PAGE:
| Work Peak | Work is like Water | Beware Fiverr | Microsoft Bans Slack | On-Demand Work Platforms | Anthony Bourdain | Gmail Hangouts Chat |
|Jun 26||Public post|
Beacon NY - 2019-06-26 — I missed a day yesterday. Too much work backed up from my daring to take a vacation.
Anthony Bourdain whose birthday was the other day is responsible for this issue's title. I miss him.
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Your Work Peak Is Earlier Than You Think | Arthur Brooks ponders an existential question after overhearing (on a plane trip) a well-known and accomplished man bemoan his sense of having become irrelevant. Brooks asks,
Can I really keep this going? I work like a maniac. But even if I stayed at it 12 hours a day, seven days a week, at some point my career would slow and stop. And when it did, what then? Would I one day be looking back wistfully and wishing I were dead? Was there anything I could do, starting now, to give myself a shot at avoiding misery—and maybe even achieve happiness—when the music inevitably stops?
Once you read the article, you will understand when I say that I have transitioned to thinking of myself as a teacher slowly walking down the hill, chatting with others, and not the young adventurer charging up the hill, pushing others aside, looking for worlds to conquer.
Work Is Like Water | Karen Rinaldi muses about work intruding into private life, like her experience of a conference call on the beach cutting into a surf lesson:
When I am in the ocean and surfing, I am fully human. When work pushes past the tide line and blends with my salty haven — a conference call on the beach, for example — what do I become? What am I if I am not a human being in the fullest sense of the word?
We hired Fiverr workers to write about Fiverr's IPO | Alison Griswald writes about an oddball researchish project, using ultra-low-cost Fiverr gig workers to write about the Fiverr IPO. The results were terrible: the five dollar offer led to an article plagiarized from MarketWatch and TechCrunch, for example. The bottom line:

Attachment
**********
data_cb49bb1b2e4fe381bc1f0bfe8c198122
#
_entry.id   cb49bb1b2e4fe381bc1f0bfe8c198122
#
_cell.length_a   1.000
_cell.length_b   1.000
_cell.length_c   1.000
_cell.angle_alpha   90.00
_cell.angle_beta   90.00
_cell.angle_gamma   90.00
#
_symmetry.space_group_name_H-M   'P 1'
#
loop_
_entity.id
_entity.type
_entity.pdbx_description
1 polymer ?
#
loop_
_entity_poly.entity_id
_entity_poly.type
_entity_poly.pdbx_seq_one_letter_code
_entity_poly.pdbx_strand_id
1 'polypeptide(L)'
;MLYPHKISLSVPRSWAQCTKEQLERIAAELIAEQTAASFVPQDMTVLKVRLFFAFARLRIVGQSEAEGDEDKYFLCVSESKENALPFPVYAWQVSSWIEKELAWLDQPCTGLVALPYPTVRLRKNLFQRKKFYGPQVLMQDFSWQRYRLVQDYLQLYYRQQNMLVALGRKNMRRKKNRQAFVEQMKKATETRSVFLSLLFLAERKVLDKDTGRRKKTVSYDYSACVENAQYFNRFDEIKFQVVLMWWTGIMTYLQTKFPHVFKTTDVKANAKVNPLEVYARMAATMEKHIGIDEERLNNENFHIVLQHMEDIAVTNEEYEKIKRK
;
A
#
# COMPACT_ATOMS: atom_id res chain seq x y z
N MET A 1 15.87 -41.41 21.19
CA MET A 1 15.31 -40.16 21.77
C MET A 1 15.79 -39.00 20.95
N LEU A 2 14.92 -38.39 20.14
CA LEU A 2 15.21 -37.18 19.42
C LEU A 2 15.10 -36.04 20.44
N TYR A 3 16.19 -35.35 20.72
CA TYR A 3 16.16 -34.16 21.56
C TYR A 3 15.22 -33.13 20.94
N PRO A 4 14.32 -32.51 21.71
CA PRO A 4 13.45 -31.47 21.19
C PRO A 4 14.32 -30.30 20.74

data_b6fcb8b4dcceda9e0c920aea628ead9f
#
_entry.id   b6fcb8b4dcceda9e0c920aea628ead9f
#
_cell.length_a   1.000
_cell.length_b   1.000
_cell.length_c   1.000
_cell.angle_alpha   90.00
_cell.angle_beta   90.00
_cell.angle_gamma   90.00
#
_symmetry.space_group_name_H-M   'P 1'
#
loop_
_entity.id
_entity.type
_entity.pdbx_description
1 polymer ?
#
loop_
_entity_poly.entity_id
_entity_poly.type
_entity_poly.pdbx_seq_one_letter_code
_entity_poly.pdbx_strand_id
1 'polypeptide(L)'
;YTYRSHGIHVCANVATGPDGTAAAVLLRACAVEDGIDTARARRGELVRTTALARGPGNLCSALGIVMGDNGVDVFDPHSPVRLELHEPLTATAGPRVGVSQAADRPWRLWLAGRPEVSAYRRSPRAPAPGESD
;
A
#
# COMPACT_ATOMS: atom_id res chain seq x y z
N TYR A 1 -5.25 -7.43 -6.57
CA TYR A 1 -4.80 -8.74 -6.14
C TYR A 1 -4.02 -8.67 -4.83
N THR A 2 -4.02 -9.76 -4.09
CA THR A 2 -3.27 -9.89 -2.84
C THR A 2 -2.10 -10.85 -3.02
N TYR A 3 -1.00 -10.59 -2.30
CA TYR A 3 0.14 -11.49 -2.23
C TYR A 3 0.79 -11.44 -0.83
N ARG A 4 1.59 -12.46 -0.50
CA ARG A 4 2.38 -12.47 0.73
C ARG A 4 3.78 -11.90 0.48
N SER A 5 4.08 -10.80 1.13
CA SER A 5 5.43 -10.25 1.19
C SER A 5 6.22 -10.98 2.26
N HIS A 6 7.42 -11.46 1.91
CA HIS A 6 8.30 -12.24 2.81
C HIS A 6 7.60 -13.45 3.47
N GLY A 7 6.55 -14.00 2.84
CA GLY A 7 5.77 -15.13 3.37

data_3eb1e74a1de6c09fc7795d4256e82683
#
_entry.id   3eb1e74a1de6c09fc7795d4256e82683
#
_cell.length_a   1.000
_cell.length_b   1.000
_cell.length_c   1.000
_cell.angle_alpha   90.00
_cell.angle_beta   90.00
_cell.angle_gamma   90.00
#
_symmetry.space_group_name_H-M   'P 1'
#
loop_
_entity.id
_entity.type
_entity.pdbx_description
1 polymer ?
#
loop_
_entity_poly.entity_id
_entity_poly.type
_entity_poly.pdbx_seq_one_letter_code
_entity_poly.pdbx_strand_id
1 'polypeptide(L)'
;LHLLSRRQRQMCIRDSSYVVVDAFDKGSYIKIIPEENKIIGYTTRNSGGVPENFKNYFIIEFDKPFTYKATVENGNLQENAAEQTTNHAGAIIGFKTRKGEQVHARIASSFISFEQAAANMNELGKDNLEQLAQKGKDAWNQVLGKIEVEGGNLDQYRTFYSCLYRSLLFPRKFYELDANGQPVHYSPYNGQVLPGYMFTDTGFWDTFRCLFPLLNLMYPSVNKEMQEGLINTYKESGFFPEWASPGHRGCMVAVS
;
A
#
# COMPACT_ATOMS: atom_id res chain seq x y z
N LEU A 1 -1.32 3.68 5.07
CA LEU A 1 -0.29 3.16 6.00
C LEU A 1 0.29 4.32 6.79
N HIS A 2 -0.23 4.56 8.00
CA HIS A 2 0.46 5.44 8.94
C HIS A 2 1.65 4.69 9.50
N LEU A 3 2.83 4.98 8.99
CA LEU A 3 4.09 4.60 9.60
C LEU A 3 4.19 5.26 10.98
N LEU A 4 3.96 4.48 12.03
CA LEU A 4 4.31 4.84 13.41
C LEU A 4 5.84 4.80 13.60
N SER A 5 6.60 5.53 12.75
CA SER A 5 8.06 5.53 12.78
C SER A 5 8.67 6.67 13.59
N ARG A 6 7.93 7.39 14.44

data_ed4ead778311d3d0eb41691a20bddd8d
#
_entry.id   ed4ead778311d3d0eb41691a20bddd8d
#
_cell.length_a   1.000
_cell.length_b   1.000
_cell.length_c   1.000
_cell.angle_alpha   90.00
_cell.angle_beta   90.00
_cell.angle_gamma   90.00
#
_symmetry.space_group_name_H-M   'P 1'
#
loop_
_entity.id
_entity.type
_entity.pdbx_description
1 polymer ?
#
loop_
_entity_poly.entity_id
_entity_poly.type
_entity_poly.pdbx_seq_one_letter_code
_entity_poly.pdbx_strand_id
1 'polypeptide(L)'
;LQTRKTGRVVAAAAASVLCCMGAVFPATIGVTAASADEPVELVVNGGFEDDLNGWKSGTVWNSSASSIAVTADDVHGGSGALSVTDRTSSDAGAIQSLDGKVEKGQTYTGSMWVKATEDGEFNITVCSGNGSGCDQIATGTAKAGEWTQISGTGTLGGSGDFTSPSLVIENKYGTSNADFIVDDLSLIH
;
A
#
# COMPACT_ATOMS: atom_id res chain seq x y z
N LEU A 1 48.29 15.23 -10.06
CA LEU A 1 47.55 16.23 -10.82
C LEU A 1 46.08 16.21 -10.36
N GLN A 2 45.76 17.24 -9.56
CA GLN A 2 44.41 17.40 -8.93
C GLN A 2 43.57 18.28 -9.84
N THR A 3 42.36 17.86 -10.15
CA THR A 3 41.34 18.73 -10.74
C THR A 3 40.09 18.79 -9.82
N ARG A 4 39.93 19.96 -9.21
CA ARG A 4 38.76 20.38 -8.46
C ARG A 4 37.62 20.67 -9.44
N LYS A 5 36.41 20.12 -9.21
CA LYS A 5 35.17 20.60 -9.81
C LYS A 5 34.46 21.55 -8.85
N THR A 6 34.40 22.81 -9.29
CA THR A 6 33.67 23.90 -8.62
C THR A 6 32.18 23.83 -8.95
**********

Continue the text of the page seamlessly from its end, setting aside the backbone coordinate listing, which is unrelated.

On Fiverr, you get what you pay for.
No Slack for you! Microsoft puts rival app on internal list of ‘prohibited and discouraged’ software | Nat Levy and Todd Bishop comment on the not-too-surprising fact that Microsoft doesn't want its employees using Slack. After all, the two companies are direct competitors in the work chat marketplace. But the prohibition is principally driven by security concerns.
The Present and Future of On-Demand Work Platforms | I took a look on Mary Meeker's Internet Trends deck, and gleaned some facts about on-demand work platforms:
A recent NPR/Marist poll suggests that 20% of US jobs are filled by contractors, workers that are hired on to a particular project, for a specific period of time, or on a discontinuous basis, and not as full-time, permanent employees. This ranges from Uber drivers to your cleaning lady, and also includes highly skilled-knowledge workers in tech companies. More than 120,000 of Google workers are contractors, compared with just over 100,000 full-time employees. This trend is growing, and not going to go away. Yes, there will have to be major social readjustments — since these contractors generally receive no benefits, and are skimping on saving for retirement — but the economic rationale for workforce agility and flexibility for employers currently holds sway.
Quote of the Day
Bad food is made without pride, by cooks who have no pride, and no love.
| Anthony Bourdain
Hangouts Chat coming to Gmail as Hangouts Meet adds live captioning & public streams | Google wants to fight slack by bring work chat to the G Suite mail experience. That's a good idea, but why not for all Gmail?